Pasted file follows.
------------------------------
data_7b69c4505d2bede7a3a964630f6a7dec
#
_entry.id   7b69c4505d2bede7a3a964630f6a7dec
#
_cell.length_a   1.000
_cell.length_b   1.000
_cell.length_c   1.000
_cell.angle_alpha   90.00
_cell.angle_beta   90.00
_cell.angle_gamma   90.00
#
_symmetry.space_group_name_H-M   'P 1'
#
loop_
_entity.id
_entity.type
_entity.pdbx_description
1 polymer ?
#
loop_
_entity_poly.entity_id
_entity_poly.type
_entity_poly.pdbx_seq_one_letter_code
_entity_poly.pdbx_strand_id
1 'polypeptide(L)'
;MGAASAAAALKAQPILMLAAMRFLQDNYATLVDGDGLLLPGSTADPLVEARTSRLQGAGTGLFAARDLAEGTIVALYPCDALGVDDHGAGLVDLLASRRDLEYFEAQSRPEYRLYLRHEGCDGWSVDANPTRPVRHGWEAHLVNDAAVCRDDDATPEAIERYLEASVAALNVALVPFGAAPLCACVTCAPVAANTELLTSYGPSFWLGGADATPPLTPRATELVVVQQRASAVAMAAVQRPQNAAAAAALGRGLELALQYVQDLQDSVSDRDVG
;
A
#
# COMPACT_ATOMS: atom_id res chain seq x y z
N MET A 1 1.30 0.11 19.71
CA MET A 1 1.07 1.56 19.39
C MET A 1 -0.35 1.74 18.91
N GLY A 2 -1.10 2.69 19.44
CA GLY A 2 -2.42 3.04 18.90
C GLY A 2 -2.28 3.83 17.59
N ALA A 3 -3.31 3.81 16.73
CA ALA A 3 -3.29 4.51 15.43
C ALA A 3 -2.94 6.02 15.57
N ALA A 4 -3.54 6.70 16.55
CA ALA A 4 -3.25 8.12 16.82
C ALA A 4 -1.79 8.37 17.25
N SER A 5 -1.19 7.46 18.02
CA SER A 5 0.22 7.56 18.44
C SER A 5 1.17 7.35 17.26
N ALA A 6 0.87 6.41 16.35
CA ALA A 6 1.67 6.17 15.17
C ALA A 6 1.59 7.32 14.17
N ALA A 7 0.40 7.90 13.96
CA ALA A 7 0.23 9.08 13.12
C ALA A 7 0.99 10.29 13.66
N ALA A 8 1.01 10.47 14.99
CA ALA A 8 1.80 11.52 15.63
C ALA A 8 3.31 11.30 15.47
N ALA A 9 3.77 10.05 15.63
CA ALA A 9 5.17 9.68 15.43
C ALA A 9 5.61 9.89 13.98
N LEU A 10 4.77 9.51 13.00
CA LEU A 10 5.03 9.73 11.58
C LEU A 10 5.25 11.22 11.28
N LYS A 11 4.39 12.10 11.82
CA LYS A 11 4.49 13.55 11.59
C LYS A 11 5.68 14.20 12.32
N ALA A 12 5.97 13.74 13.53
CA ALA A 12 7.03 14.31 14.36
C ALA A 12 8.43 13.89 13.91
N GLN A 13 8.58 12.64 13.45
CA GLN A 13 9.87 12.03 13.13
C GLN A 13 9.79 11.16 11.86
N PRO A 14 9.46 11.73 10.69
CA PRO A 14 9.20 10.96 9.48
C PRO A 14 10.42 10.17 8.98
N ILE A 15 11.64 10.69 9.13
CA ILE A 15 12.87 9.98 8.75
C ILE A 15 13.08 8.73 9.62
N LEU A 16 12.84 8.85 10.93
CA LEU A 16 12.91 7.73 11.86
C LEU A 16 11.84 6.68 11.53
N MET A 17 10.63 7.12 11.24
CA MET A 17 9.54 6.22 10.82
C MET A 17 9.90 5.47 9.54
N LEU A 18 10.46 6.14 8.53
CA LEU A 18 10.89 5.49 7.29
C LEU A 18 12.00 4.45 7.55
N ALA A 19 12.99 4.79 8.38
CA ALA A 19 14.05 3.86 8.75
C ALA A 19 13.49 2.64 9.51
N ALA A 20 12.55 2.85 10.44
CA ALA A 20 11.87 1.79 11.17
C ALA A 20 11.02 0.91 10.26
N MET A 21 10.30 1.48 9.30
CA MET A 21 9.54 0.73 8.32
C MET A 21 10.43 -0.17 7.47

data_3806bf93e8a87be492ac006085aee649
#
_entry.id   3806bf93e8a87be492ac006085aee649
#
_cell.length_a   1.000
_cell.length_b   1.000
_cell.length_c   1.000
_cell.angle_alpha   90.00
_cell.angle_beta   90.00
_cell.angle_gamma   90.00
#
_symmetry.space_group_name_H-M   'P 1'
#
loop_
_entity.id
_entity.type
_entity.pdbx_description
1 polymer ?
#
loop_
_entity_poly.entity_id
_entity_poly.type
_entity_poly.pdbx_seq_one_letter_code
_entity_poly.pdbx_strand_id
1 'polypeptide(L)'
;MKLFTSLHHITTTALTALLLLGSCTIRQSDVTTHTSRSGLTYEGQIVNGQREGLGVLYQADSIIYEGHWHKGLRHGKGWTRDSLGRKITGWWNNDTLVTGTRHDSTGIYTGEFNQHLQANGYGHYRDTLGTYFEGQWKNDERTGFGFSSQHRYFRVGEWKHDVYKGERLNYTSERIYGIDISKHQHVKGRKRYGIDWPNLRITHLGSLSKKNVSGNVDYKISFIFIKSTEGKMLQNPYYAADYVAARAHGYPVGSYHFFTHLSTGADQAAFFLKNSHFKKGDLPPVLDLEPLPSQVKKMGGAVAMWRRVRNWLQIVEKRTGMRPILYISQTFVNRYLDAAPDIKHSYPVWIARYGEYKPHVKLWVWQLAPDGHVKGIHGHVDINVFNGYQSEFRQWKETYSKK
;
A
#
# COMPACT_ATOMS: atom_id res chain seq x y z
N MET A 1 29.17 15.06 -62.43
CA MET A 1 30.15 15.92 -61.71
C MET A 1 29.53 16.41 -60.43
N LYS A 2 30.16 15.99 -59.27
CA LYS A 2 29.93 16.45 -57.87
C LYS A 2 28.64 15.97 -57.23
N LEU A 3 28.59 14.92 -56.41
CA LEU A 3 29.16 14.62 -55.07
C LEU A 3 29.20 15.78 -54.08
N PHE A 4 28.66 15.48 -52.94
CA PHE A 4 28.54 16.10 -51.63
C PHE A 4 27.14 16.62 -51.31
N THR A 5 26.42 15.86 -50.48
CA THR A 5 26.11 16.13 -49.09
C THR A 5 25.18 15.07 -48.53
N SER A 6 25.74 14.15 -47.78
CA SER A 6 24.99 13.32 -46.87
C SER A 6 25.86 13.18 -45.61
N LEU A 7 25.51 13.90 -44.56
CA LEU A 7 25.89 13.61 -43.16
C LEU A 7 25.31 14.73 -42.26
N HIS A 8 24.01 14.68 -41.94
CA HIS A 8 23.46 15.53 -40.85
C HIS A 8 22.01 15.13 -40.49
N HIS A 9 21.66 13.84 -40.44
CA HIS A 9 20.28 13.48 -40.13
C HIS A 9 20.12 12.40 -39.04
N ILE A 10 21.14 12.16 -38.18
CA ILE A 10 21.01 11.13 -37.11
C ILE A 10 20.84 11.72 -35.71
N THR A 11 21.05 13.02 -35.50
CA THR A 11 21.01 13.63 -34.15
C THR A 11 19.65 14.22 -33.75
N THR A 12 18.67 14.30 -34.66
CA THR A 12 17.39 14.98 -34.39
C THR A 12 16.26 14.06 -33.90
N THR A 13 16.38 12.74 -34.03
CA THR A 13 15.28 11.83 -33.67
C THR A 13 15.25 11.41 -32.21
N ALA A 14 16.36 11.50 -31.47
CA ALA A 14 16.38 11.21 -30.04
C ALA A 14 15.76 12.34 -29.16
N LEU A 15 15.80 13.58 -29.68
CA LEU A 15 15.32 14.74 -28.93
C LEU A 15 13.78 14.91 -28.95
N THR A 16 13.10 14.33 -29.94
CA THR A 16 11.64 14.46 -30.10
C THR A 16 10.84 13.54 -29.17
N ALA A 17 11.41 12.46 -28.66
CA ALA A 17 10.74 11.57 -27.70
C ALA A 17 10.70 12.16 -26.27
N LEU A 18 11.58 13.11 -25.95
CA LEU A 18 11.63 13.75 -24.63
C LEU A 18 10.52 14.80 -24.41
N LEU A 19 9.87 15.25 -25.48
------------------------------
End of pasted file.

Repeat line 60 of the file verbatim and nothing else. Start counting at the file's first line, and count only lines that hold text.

C LEU A 10 5.25 11.22 11.28